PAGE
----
guidelines for wage policy violations because some student groups accidentally clocked too many hours several times and accrued multiple violations. Under the current system, even an accidental violation merits an “apology” and deliberation by the SSFC. The new rules require groups in violation to receive a warning for their first infringement, create a written plan of action for their second and receive a fee for their third. The committee also debated the level of segregated fees to be paid by students for the proposed commencement speaker fund. Currently pitched at $1 to $2 per student per semester, the fund is half of a two-part project to bring in a high-profile commencement speaker while also condensing graduation down to one ceremony to be held at Camp Randall. While some members advocated for higher student fees, others like Representative Cale Plamann disliked the idea altogether. “I really believe a commencement speaker is a luxury,” Plamann said. Overall, however, the committee was in agreement that student segregated fees should fund the speaker, and plan to vote to set the dollar amount at their next meeting. The SSFC will address the commencement speaker fee, as well as the committee’s contract status suspension Monday.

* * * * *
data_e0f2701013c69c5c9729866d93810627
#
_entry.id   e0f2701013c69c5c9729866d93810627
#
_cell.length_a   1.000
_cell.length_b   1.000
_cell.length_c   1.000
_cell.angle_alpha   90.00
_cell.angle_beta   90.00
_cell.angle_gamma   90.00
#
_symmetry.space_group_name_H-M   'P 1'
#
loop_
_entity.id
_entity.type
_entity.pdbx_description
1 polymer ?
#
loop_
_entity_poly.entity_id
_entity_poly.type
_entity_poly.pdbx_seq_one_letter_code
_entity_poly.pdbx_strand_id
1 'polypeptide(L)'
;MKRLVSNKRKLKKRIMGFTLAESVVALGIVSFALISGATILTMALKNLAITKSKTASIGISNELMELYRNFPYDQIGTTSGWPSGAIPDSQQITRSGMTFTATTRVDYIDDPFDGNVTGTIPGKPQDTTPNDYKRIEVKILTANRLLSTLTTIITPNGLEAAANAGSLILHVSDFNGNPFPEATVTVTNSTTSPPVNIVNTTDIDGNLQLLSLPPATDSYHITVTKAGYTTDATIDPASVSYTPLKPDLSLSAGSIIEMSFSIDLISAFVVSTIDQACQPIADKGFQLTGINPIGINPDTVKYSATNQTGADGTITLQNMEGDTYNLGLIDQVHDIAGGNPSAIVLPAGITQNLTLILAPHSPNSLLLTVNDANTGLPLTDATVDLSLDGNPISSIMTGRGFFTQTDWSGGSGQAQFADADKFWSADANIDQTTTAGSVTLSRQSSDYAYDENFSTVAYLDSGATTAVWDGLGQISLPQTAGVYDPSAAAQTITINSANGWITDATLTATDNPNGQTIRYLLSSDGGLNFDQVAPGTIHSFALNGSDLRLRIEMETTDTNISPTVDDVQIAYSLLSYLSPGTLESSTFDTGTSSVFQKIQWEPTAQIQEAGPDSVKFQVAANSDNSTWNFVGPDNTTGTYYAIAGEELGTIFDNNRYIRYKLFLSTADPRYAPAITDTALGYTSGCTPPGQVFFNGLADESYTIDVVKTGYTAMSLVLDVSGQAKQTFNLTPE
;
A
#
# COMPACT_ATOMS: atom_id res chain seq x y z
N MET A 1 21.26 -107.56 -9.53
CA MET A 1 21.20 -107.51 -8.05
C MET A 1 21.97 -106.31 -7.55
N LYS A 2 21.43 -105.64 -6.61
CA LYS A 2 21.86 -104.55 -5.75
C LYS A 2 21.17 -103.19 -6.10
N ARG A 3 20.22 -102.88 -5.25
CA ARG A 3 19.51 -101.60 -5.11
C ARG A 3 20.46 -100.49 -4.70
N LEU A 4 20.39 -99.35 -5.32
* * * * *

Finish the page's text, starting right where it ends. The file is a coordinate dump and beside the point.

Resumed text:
Residents’ association debates proposed Catholic center Residents of the StateLangdon Neighborhood Association debated the potential height of the proposed remodeling of the St. Paul Catholic Student Center and Residential College Thursday. Representing the project, attorney Ron Trachtenberg said the proposed height of the center would be fourteen stories and roughly 163 feet tall. In com-